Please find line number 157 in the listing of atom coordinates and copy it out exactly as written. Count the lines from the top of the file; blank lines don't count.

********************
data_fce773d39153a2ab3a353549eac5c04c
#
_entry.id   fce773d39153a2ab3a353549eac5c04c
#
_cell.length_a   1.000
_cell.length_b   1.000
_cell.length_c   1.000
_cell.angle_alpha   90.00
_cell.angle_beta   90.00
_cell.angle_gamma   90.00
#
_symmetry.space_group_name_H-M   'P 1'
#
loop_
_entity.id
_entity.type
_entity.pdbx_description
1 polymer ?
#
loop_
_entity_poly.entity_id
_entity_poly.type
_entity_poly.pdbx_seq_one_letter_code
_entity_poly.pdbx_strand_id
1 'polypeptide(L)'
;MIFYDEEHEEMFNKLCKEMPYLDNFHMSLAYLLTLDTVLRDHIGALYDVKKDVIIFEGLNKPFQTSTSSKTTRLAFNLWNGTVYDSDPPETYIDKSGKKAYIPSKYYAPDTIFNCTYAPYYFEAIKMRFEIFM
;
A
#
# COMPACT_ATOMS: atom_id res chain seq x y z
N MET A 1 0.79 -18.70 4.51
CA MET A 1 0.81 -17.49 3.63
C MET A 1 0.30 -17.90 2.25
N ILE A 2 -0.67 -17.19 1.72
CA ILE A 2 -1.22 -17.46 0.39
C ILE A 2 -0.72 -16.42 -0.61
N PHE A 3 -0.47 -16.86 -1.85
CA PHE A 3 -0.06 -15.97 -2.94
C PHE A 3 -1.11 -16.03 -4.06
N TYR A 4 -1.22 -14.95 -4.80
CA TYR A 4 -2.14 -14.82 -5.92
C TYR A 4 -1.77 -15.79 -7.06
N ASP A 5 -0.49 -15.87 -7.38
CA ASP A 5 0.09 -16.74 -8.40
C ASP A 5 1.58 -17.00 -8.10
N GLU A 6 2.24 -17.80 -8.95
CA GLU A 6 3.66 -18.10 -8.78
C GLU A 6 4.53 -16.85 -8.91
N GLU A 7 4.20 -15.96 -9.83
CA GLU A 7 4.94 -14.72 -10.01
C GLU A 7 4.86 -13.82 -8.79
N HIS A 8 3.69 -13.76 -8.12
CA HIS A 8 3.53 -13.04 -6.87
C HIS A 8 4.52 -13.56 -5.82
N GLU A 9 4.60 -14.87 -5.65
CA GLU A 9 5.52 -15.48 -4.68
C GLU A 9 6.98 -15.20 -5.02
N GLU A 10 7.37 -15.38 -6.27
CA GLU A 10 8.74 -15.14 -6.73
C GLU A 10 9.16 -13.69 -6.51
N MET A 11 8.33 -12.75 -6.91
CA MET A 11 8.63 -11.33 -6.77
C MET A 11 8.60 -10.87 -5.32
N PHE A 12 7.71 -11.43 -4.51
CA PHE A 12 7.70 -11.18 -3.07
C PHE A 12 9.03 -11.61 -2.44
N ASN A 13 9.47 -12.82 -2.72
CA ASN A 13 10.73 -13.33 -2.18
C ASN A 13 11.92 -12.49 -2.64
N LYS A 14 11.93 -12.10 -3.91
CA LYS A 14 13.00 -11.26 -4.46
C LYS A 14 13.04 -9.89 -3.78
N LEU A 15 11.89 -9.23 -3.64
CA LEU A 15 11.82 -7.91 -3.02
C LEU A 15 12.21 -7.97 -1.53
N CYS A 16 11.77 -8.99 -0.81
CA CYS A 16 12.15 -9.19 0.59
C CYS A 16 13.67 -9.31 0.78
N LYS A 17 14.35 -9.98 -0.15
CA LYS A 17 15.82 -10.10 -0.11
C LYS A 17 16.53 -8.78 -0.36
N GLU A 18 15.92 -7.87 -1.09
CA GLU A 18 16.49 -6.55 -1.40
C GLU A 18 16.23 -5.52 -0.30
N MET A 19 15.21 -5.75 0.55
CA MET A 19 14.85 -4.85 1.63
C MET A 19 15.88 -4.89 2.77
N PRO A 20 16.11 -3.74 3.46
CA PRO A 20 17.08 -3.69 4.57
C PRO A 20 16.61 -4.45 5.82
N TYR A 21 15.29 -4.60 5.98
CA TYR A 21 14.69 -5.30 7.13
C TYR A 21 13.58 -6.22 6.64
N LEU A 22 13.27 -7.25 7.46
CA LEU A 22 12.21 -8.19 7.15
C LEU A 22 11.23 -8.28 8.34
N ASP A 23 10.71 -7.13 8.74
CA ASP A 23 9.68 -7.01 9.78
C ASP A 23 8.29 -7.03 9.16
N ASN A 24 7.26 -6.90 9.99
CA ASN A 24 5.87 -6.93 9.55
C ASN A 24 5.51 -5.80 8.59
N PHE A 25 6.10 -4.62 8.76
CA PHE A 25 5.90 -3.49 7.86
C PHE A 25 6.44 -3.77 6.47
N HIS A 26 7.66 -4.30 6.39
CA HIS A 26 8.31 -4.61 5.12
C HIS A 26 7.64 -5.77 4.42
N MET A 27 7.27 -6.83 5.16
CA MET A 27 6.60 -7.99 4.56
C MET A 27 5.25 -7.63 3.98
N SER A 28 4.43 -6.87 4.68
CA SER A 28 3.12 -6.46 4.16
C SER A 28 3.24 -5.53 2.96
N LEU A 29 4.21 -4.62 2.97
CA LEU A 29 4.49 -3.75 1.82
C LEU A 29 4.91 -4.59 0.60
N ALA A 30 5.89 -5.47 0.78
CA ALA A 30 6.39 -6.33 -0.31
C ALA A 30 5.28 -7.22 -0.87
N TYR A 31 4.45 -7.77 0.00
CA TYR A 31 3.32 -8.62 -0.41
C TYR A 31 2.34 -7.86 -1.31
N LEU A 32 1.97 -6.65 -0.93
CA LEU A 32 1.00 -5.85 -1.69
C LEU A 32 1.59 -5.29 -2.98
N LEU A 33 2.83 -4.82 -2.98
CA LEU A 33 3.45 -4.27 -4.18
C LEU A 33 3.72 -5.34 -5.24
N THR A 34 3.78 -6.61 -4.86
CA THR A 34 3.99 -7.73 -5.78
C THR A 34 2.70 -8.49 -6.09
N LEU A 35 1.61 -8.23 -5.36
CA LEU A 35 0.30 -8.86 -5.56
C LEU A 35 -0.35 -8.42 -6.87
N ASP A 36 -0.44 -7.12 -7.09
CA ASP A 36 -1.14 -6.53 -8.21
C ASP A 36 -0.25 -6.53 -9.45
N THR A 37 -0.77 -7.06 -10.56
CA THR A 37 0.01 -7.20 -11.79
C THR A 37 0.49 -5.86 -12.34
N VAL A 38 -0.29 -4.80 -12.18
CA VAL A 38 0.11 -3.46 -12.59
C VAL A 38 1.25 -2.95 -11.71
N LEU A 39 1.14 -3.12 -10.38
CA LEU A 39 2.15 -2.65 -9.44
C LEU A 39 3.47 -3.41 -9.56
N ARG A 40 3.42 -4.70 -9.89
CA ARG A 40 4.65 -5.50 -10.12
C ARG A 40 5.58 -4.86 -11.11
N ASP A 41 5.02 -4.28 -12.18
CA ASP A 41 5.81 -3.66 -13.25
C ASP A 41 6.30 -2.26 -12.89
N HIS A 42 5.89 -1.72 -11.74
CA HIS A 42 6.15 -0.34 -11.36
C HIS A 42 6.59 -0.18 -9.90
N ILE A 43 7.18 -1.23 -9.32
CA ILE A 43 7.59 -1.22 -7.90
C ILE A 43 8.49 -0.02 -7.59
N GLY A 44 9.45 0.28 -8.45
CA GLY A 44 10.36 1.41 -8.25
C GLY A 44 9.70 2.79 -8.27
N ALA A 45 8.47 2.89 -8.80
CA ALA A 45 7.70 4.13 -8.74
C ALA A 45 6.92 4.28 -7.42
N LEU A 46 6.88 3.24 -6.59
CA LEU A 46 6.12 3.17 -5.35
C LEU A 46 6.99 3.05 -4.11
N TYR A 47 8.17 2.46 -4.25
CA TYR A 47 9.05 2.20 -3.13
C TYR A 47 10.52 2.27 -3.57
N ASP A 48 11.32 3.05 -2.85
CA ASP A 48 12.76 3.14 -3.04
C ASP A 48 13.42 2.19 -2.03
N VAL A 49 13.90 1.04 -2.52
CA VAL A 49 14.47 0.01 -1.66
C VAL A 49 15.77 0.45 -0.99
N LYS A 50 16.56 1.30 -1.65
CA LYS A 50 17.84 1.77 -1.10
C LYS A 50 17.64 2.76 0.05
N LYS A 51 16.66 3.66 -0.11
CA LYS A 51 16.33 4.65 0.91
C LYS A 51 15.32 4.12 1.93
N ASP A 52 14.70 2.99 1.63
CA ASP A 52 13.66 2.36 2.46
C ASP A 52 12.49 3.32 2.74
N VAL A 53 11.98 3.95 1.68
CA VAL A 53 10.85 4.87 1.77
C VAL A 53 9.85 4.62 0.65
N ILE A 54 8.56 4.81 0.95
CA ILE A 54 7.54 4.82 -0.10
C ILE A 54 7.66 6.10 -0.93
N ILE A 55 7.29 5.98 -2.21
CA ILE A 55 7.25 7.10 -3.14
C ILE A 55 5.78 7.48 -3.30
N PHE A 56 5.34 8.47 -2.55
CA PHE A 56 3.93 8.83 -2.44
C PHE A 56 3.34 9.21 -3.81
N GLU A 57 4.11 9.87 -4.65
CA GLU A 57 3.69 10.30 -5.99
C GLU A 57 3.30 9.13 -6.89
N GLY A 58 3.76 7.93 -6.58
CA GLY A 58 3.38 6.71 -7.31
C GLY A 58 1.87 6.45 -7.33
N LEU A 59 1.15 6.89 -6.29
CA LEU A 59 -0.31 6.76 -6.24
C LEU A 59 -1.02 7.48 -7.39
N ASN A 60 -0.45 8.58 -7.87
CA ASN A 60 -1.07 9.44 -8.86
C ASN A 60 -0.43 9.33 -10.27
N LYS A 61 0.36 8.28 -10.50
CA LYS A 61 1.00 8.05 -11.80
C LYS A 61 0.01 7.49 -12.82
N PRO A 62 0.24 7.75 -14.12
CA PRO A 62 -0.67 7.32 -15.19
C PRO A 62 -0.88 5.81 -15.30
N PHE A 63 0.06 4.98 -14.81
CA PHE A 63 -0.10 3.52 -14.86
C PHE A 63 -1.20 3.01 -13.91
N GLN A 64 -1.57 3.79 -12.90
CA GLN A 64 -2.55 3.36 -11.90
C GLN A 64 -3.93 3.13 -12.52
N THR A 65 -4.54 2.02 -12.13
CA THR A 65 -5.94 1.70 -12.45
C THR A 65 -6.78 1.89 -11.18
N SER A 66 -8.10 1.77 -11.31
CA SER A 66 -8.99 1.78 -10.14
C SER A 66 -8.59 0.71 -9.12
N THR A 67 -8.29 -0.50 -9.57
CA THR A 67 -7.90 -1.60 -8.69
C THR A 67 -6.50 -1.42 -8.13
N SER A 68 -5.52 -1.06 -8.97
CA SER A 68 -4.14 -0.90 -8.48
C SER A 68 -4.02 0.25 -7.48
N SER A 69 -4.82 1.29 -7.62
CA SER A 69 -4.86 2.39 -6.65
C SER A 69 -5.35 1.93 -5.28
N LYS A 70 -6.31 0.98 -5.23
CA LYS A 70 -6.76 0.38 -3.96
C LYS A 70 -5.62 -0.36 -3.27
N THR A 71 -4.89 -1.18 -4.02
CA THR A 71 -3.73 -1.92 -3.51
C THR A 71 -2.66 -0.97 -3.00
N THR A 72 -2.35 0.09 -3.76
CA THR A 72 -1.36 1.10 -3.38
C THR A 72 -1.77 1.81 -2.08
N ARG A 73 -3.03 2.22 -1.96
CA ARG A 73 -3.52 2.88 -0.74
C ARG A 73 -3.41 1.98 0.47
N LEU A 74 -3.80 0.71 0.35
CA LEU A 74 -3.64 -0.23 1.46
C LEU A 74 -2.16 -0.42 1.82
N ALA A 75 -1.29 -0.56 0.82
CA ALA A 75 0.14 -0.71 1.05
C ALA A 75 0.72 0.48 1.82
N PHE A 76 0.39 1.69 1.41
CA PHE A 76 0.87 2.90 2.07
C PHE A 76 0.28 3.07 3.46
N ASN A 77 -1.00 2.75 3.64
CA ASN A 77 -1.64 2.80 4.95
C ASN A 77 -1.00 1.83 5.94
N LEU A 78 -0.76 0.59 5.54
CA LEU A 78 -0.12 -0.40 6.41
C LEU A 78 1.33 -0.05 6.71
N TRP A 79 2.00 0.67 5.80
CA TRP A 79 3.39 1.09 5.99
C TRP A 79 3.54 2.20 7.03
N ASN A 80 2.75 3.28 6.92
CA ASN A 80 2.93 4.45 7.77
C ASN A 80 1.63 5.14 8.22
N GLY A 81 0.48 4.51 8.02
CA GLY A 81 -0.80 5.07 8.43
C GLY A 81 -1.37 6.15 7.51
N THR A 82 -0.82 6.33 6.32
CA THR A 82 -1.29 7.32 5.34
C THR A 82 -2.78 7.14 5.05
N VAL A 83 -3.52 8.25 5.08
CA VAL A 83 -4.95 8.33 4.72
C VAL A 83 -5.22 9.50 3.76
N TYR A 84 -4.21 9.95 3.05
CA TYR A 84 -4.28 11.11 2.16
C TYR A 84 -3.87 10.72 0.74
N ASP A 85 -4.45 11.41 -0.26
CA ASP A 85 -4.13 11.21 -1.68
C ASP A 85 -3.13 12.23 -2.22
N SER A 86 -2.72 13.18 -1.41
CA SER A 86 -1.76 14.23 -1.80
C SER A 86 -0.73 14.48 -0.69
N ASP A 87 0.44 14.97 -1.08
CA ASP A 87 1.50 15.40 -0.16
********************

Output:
N ILE A 43 7.18 -1.23 -9.32